Wednesday, July 30, 2008

Grilled Jerk Chicken (Page 365)

RECIPE #795

  • Date: Saturday, July 19, 2008 -- 8pm
  • Location: Hartsville, SC
  • Kitchen: My Parents' House
  • Fellow Chef: Terry
  • Dining Companions: Matty and Teri
  • Recipe Rating: A-

I chose this chicken recipe for dinner when I was visiting my parents because they have a big grill, and they like chicken! This chicken was delicious. The recipe called for bone-in, skin-on breasts, thighs, and drumsticks, but there were no thighs and drumsticks to be found at the butcher, so it was an all breast meal. The chicken breast halves were split in half again, and the pieces were marinated in Jerk Marinade (see below). I marinated for 24 hours and the results were wonderful. The flavors of the marinade not only coated the exterior of the chicken but also permeated the meat in a delicious way. It was the cooking method for this chicken that I found the most interesting though. We used a charcoal grill with all the charcoal piled on one side. The chicken pieces were seared over the charcoal and then moved to the other side of the grill where they were slow-cooked with no fire beneath them. The lid went on the grill and 25 minutes later we had perfectly cooked, moist, and flavorful chicken breasts. As you can see from the picture the marinade got a little blackened in spots, but it was delicious that way! I will definitely use this method of searing and then cooking off-heat the next time I grill chicken. It took a bit longer than just grilling the meat over the coals, but the chicken came out so perfectly cooked it was worth it! Overall this was a delicious preparation for chicken. The four of us were all quite impressed by it.

Here is the recipe.

I came to Boston from California to do my PhD and I spent five years living in the Boston area and studying at MIT. I graduated more than a year ago, packed up all my belongings and moved to Indiana. At that time I never had a sentimental, I-can't-believe-I-am-leaving-Boston feeling. In fact it was hard to feel like I was leaving at all. When I packed up and moved away I already had my first three trips back planned. I left Boston knowing that my better half was still there, and consequently I would be back. Frequently. So while I technically moved away from Boston a year ago, I spent so much of the last year in Boston that I never really had a chance to miss it. But here I am, packing boxes again (this time my special gentleman's stuff and not my own) and moving out of Boston. He isn't really leaving yet. During the fall semester he will still be at MIT. But he is moving out of his apartment and moving all his stuff to the Midwest, and in the winter he will move himself there too. And in his one remaining semester in Boston, I may not visit. I am teaching this coming semester and he is not so the bulk of the travel will fall on him.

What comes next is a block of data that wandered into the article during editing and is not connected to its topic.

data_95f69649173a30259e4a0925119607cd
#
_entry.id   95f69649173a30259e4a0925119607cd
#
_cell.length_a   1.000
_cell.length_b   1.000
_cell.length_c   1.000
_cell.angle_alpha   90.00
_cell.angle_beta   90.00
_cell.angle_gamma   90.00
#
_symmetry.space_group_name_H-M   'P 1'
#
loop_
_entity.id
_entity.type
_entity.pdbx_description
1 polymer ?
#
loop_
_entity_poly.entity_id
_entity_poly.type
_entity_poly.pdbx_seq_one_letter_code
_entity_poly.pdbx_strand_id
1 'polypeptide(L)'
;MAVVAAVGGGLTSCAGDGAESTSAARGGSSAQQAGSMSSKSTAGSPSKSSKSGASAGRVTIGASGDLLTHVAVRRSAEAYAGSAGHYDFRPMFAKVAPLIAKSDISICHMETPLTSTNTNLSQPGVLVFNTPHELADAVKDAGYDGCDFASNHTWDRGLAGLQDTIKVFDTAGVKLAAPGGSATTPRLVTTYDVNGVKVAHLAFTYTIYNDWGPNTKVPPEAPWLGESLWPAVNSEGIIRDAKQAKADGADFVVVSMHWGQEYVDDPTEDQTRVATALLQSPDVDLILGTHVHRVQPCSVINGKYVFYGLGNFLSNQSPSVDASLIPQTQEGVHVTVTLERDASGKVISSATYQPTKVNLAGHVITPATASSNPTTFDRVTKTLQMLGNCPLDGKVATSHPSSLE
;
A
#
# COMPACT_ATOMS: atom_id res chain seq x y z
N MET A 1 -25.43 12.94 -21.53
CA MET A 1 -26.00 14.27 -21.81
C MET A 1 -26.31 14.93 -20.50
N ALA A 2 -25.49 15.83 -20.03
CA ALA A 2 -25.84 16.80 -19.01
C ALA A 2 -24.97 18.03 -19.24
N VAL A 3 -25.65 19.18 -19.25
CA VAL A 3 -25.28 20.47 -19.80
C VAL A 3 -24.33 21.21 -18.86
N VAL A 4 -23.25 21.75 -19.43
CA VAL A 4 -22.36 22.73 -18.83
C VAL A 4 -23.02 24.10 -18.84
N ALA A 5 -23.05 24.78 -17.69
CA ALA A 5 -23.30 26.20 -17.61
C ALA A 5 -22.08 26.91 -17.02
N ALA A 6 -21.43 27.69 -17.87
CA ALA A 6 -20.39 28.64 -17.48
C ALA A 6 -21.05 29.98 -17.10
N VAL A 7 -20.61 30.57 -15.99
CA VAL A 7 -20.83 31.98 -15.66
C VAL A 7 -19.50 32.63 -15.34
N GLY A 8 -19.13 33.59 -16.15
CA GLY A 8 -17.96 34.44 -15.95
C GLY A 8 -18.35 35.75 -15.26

And so, now, I am really leaving Boston. I will be back, I am sure, but I don't know when. And I am starting to feel the wistful, sentimental things I never felt when I left the first time. I want to eat at all my favorite restaurants and go to all my favorite Boston places. I want to run along the reservoir. I want to eat Christina's ice cream. I want to cherish my remaining time here.

I like Indiana. In a lot of ways I like living in Indiana better than I liked living in Boston. But still, this place has been a huge part of my life for the last six years, and it is a weird thing to prepare to say goodbye without knowing when I will return...

3 comments:

GilaB said...

Like you, I lack a grill - do you think I could make this by broiling the chicken briefly, then roasting to finish? Any guesses as to temperature if so?

Elizabeth said...

I feel your pain...the exact same thing happened to me. When I left my college town, my long distance boyfriend stayed - meaning I went back all the time. When he moved, it sunk in that I was leaving. Hope you enjoy living near your SG again! I did!

P.S - I love the blog, and now check your ratings before making something from The Book.

Teena said...

GilaB: The Book says you can roast it rather than grilling it, cooking it for 40-45 minutes in a 400 degree oven. You could try that and then if the exterior isn't charred enough you could throw it under the broiler for a few minutes to finish it.

Elizabeth: I'm glad you like the blog! I am definitely looking forward to living near my special gentleman again!